Author: Madeline Sheehan
Series: Undeniable #3
Release Date: January 20, 2013
Read: January 6-13, 2014
Book Blurb (from Goodreads):
Warning: This is not a virtuous and tender love story. It’s chaotic, ruthless, and tragic. This story takes love and kills its innocence, steals away the pure moments, and crushes the hearts of the broken. A story born in childhood, tying one girl to one boy, leads to a destructive path—that hurts more than it doesn’t, that shatters more than it heals—testing the love that binds the two through a lifetime.
Tegen Matthews is the daughter of Dorothy Kelley, a club whore in the Hell’s Horsemen. A plain little girl, Tegen falls into the gritty world of the motorcycle club. When she meets a sweet, caring boy, she embraces the warmth and affection he shows her. Cage West is the son of the president of the Hell’s Horsemen. Tall and blond with deep brown eyes, as he grows up Cage realizes the power of his dimpled smile and smooth drawl. With one chance encounter, Tegen becomes forever tied to Cage. Following is a wayward journey that is filled with regrets, mistakes, and heartache, pulling at the threads that hold them together. Cage and Tegen fight hard but love harder, and in the end, what matters is where the journey takes one girl and one boy, who have been twined with one another since the beginning.
This is Tegen and Cage’s story.
Love doesn’t erase a broken heart, and it sure doesn’t change people. But no matter how old, how flimsy, how frayed the rope of love is, it keeps you tethered to the people you love.
This series is fucked so fucked up. So. Very. Fucked. Up.
I know, I know, I sound like a broken record, but it’s true. This series is fucked up . . . and I love it.
As I’ve stated previously, this series is a big guilty pleasure for me, and I proudly admit it. I’m fascinated by this world of bikers who all have mouths that would make a sailor blush, love their women but have no problem calling them a bitch when they’re acting like it and even when they’re not (okay, actually, I’m not a fan of this, but then again the women don’t just sit there and take it, but rather tell them all how much of a bastard they really are), and put people to ground sometimes just because they feel like it. See? Fucked up.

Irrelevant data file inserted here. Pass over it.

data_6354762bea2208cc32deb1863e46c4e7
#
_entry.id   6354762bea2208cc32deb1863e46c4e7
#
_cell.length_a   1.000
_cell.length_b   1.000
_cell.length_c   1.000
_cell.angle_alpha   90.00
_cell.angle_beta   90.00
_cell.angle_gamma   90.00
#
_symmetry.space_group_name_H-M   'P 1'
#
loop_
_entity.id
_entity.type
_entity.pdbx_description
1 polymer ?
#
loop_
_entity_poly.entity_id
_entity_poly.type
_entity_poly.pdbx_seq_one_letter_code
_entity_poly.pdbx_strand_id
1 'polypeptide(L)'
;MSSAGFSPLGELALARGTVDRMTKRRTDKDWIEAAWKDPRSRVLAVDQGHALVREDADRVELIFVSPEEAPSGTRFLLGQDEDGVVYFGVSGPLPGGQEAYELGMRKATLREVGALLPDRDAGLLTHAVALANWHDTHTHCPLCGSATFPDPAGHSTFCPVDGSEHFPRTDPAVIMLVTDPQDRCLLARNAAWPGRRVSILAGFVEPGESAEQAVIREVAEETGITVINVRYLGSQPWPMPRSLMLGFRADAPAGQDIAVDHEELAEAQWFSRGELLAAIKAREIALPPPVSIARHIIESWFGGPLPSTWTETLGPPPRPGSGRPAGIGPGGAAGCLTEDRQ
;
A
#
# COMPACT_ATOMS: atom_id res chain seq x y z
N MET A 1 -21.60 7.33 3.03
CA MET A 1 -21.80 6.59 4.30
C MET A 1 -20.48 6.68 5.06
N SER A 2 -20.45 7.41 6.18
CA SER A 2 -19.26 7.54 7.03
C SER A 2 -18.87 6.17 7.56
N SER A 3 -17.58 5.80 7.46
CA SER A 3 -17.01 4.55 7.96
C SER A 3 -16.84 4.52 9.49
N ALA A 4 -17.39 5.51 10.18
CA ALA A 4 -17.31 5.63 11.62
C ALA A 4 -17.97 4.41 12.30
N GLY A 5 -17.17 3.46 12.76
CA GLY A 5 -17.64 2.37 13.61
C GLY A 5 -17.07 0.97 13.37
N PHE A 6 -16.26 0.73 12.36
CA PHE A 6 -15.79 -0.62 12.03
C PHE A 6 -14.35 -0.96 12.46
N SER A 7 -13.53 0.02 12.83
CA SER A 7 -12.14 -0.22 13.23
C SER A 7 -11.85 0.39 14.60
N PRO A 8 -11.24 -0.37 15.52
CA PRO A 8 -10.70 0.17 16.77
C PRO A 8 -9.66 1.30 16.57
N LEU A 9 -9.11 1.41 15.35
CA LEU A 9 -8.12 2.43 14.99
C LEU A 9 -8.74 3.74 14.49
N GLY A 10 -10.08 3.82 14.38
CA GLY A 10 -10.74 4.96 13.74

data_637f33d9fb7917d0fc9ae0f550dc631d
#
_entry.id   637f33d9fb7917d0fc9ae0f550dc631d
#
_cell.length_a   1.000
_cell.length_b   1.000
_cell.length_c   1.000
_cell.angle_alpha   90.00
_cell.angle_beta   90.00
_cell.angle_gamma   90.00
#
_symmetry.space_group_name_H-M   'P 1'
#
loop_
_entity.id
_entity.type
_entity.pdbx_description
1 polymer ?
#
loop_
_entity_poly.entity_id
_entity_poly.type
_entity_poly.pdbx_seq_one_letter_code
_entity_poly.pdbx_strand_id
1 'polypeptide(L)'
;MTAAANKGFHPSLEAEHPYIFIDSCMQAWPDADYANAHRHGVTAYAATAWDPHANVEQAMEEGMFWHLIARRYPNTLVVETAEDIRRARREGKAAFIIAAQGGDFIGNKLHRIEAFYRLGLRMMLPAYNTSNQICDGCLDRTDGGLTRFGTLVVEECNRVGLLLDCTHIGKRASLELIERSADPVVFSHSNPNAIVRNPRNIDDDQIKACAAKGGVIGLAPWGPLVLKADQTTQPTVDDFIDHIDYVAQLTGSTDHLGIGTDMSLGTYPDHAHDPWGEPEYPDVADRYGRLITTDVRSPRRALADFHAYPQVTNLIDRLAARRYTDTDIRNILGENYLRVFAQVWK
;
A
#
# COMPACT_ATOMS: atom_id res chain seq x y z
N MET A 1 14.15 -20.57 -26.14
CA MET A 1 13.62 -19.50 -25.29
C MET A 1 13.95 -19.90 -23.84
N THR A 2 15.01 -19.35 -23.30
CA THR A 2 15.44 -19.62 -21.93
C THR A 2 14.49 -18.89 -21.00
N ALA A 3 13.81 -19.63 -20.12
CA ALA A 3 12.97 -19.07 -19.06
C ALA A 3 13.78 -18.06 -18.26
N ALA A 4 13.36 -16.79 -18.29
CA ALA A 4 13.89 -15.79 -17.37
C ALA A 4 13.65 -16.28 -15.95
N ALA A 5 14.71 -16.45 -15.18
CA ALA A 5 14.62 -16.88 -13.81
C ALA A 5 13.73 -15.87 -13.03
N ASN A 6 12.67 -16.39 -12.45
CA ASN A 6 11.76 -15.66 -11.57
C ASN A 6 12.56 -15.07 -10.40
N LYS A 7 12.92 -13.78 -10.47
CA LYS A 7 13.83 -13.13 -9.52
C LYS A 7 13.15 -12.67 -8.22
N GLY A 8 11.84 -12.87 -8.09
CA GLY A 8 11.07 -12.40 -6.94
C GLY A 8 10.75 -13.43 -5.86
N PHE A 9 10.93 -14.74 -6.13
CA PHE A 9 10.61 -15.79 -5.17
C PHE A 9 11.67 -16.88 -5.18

In any case, I like this series so much, instead of putting months in between each book as I’m prone to doing (series marathoner I am not), I read each sequel not long after I had finished the previous book. And so, without having forgot any of the small details, it’s pretty easy for me to say while I liked Unattainable I still had some issues with it.
My main issue? Tegen. Oh. My. God. This girl annoyed the hell out of me. She made everyone’s life a living hell. I mean, I get why she did it, but damn, woman, can’t you just shut up for one minute and let someone else talk? Let them explain? You had no idea how much I wanted to bitch slap her.
Don’t get me wrong, I liked their story. It was just frustrating. So. Very. Frustrating. Cage’s story, in some ways, was a lot like his father, Deuce’s. By far, at least to me, Cage is the better man here, but still in a lot of ways . . . Father-like-son.
Also, about three-fourths of the book was just a mess. It was a mess because, mostly, I was just always frustrated with Tegen and her temper tantrums and her refusal to just listen. I understand that she’d been hurt by Cage and that he had crushed a lot of her little-girl dreams by what he did, but damn it, sometimes little-girl dreams are “crushed” because when those pieces are put back together again, they make a much bigger, brighter dream; a dream that becomes reality. It wasn’t until almost the very end, after one of those one year time gap things happened, that I felt that Cage and Tegen’s story clicked and became not just tolerable but worth reading.
This book also told a story between two other characters who had been introduced in the previous books, Dirty and Danny’s friend, Ellie. Which brings me to my second issue: I wanted more of their story. It was Dirty and Ellie’s story that really had piqued my interest and made me continue on reading even when I became so frustrated with Cage and Tegen’s antics that I wanted to scream. Their story, for me, had much more meaning and could have been a full, satisfying book all on its own. It’s sad that it isn’t.
I’m going to have to wait a few months, whenever spring finally decides to rear its head and make its presence known, for the fourth book, Unbeloved. I’m really looking forward to this one because the story for these particular characters has been cooking since the first book, and I can’t wait to see where it goes and how it ends. It definitely won’t be any easy one and I’ll most likely lose my temper, but it won’t be anything new. Not when it comes to this series anyways.
My longtime broken heart was breaking again, shattering, falling to pieces and disintegrating. And in its place was a brand new heart. Like a phoenix rising from the ashes.
“Michael,” he heard her say, her voice soft. “Please look at me and let me show you what love is.”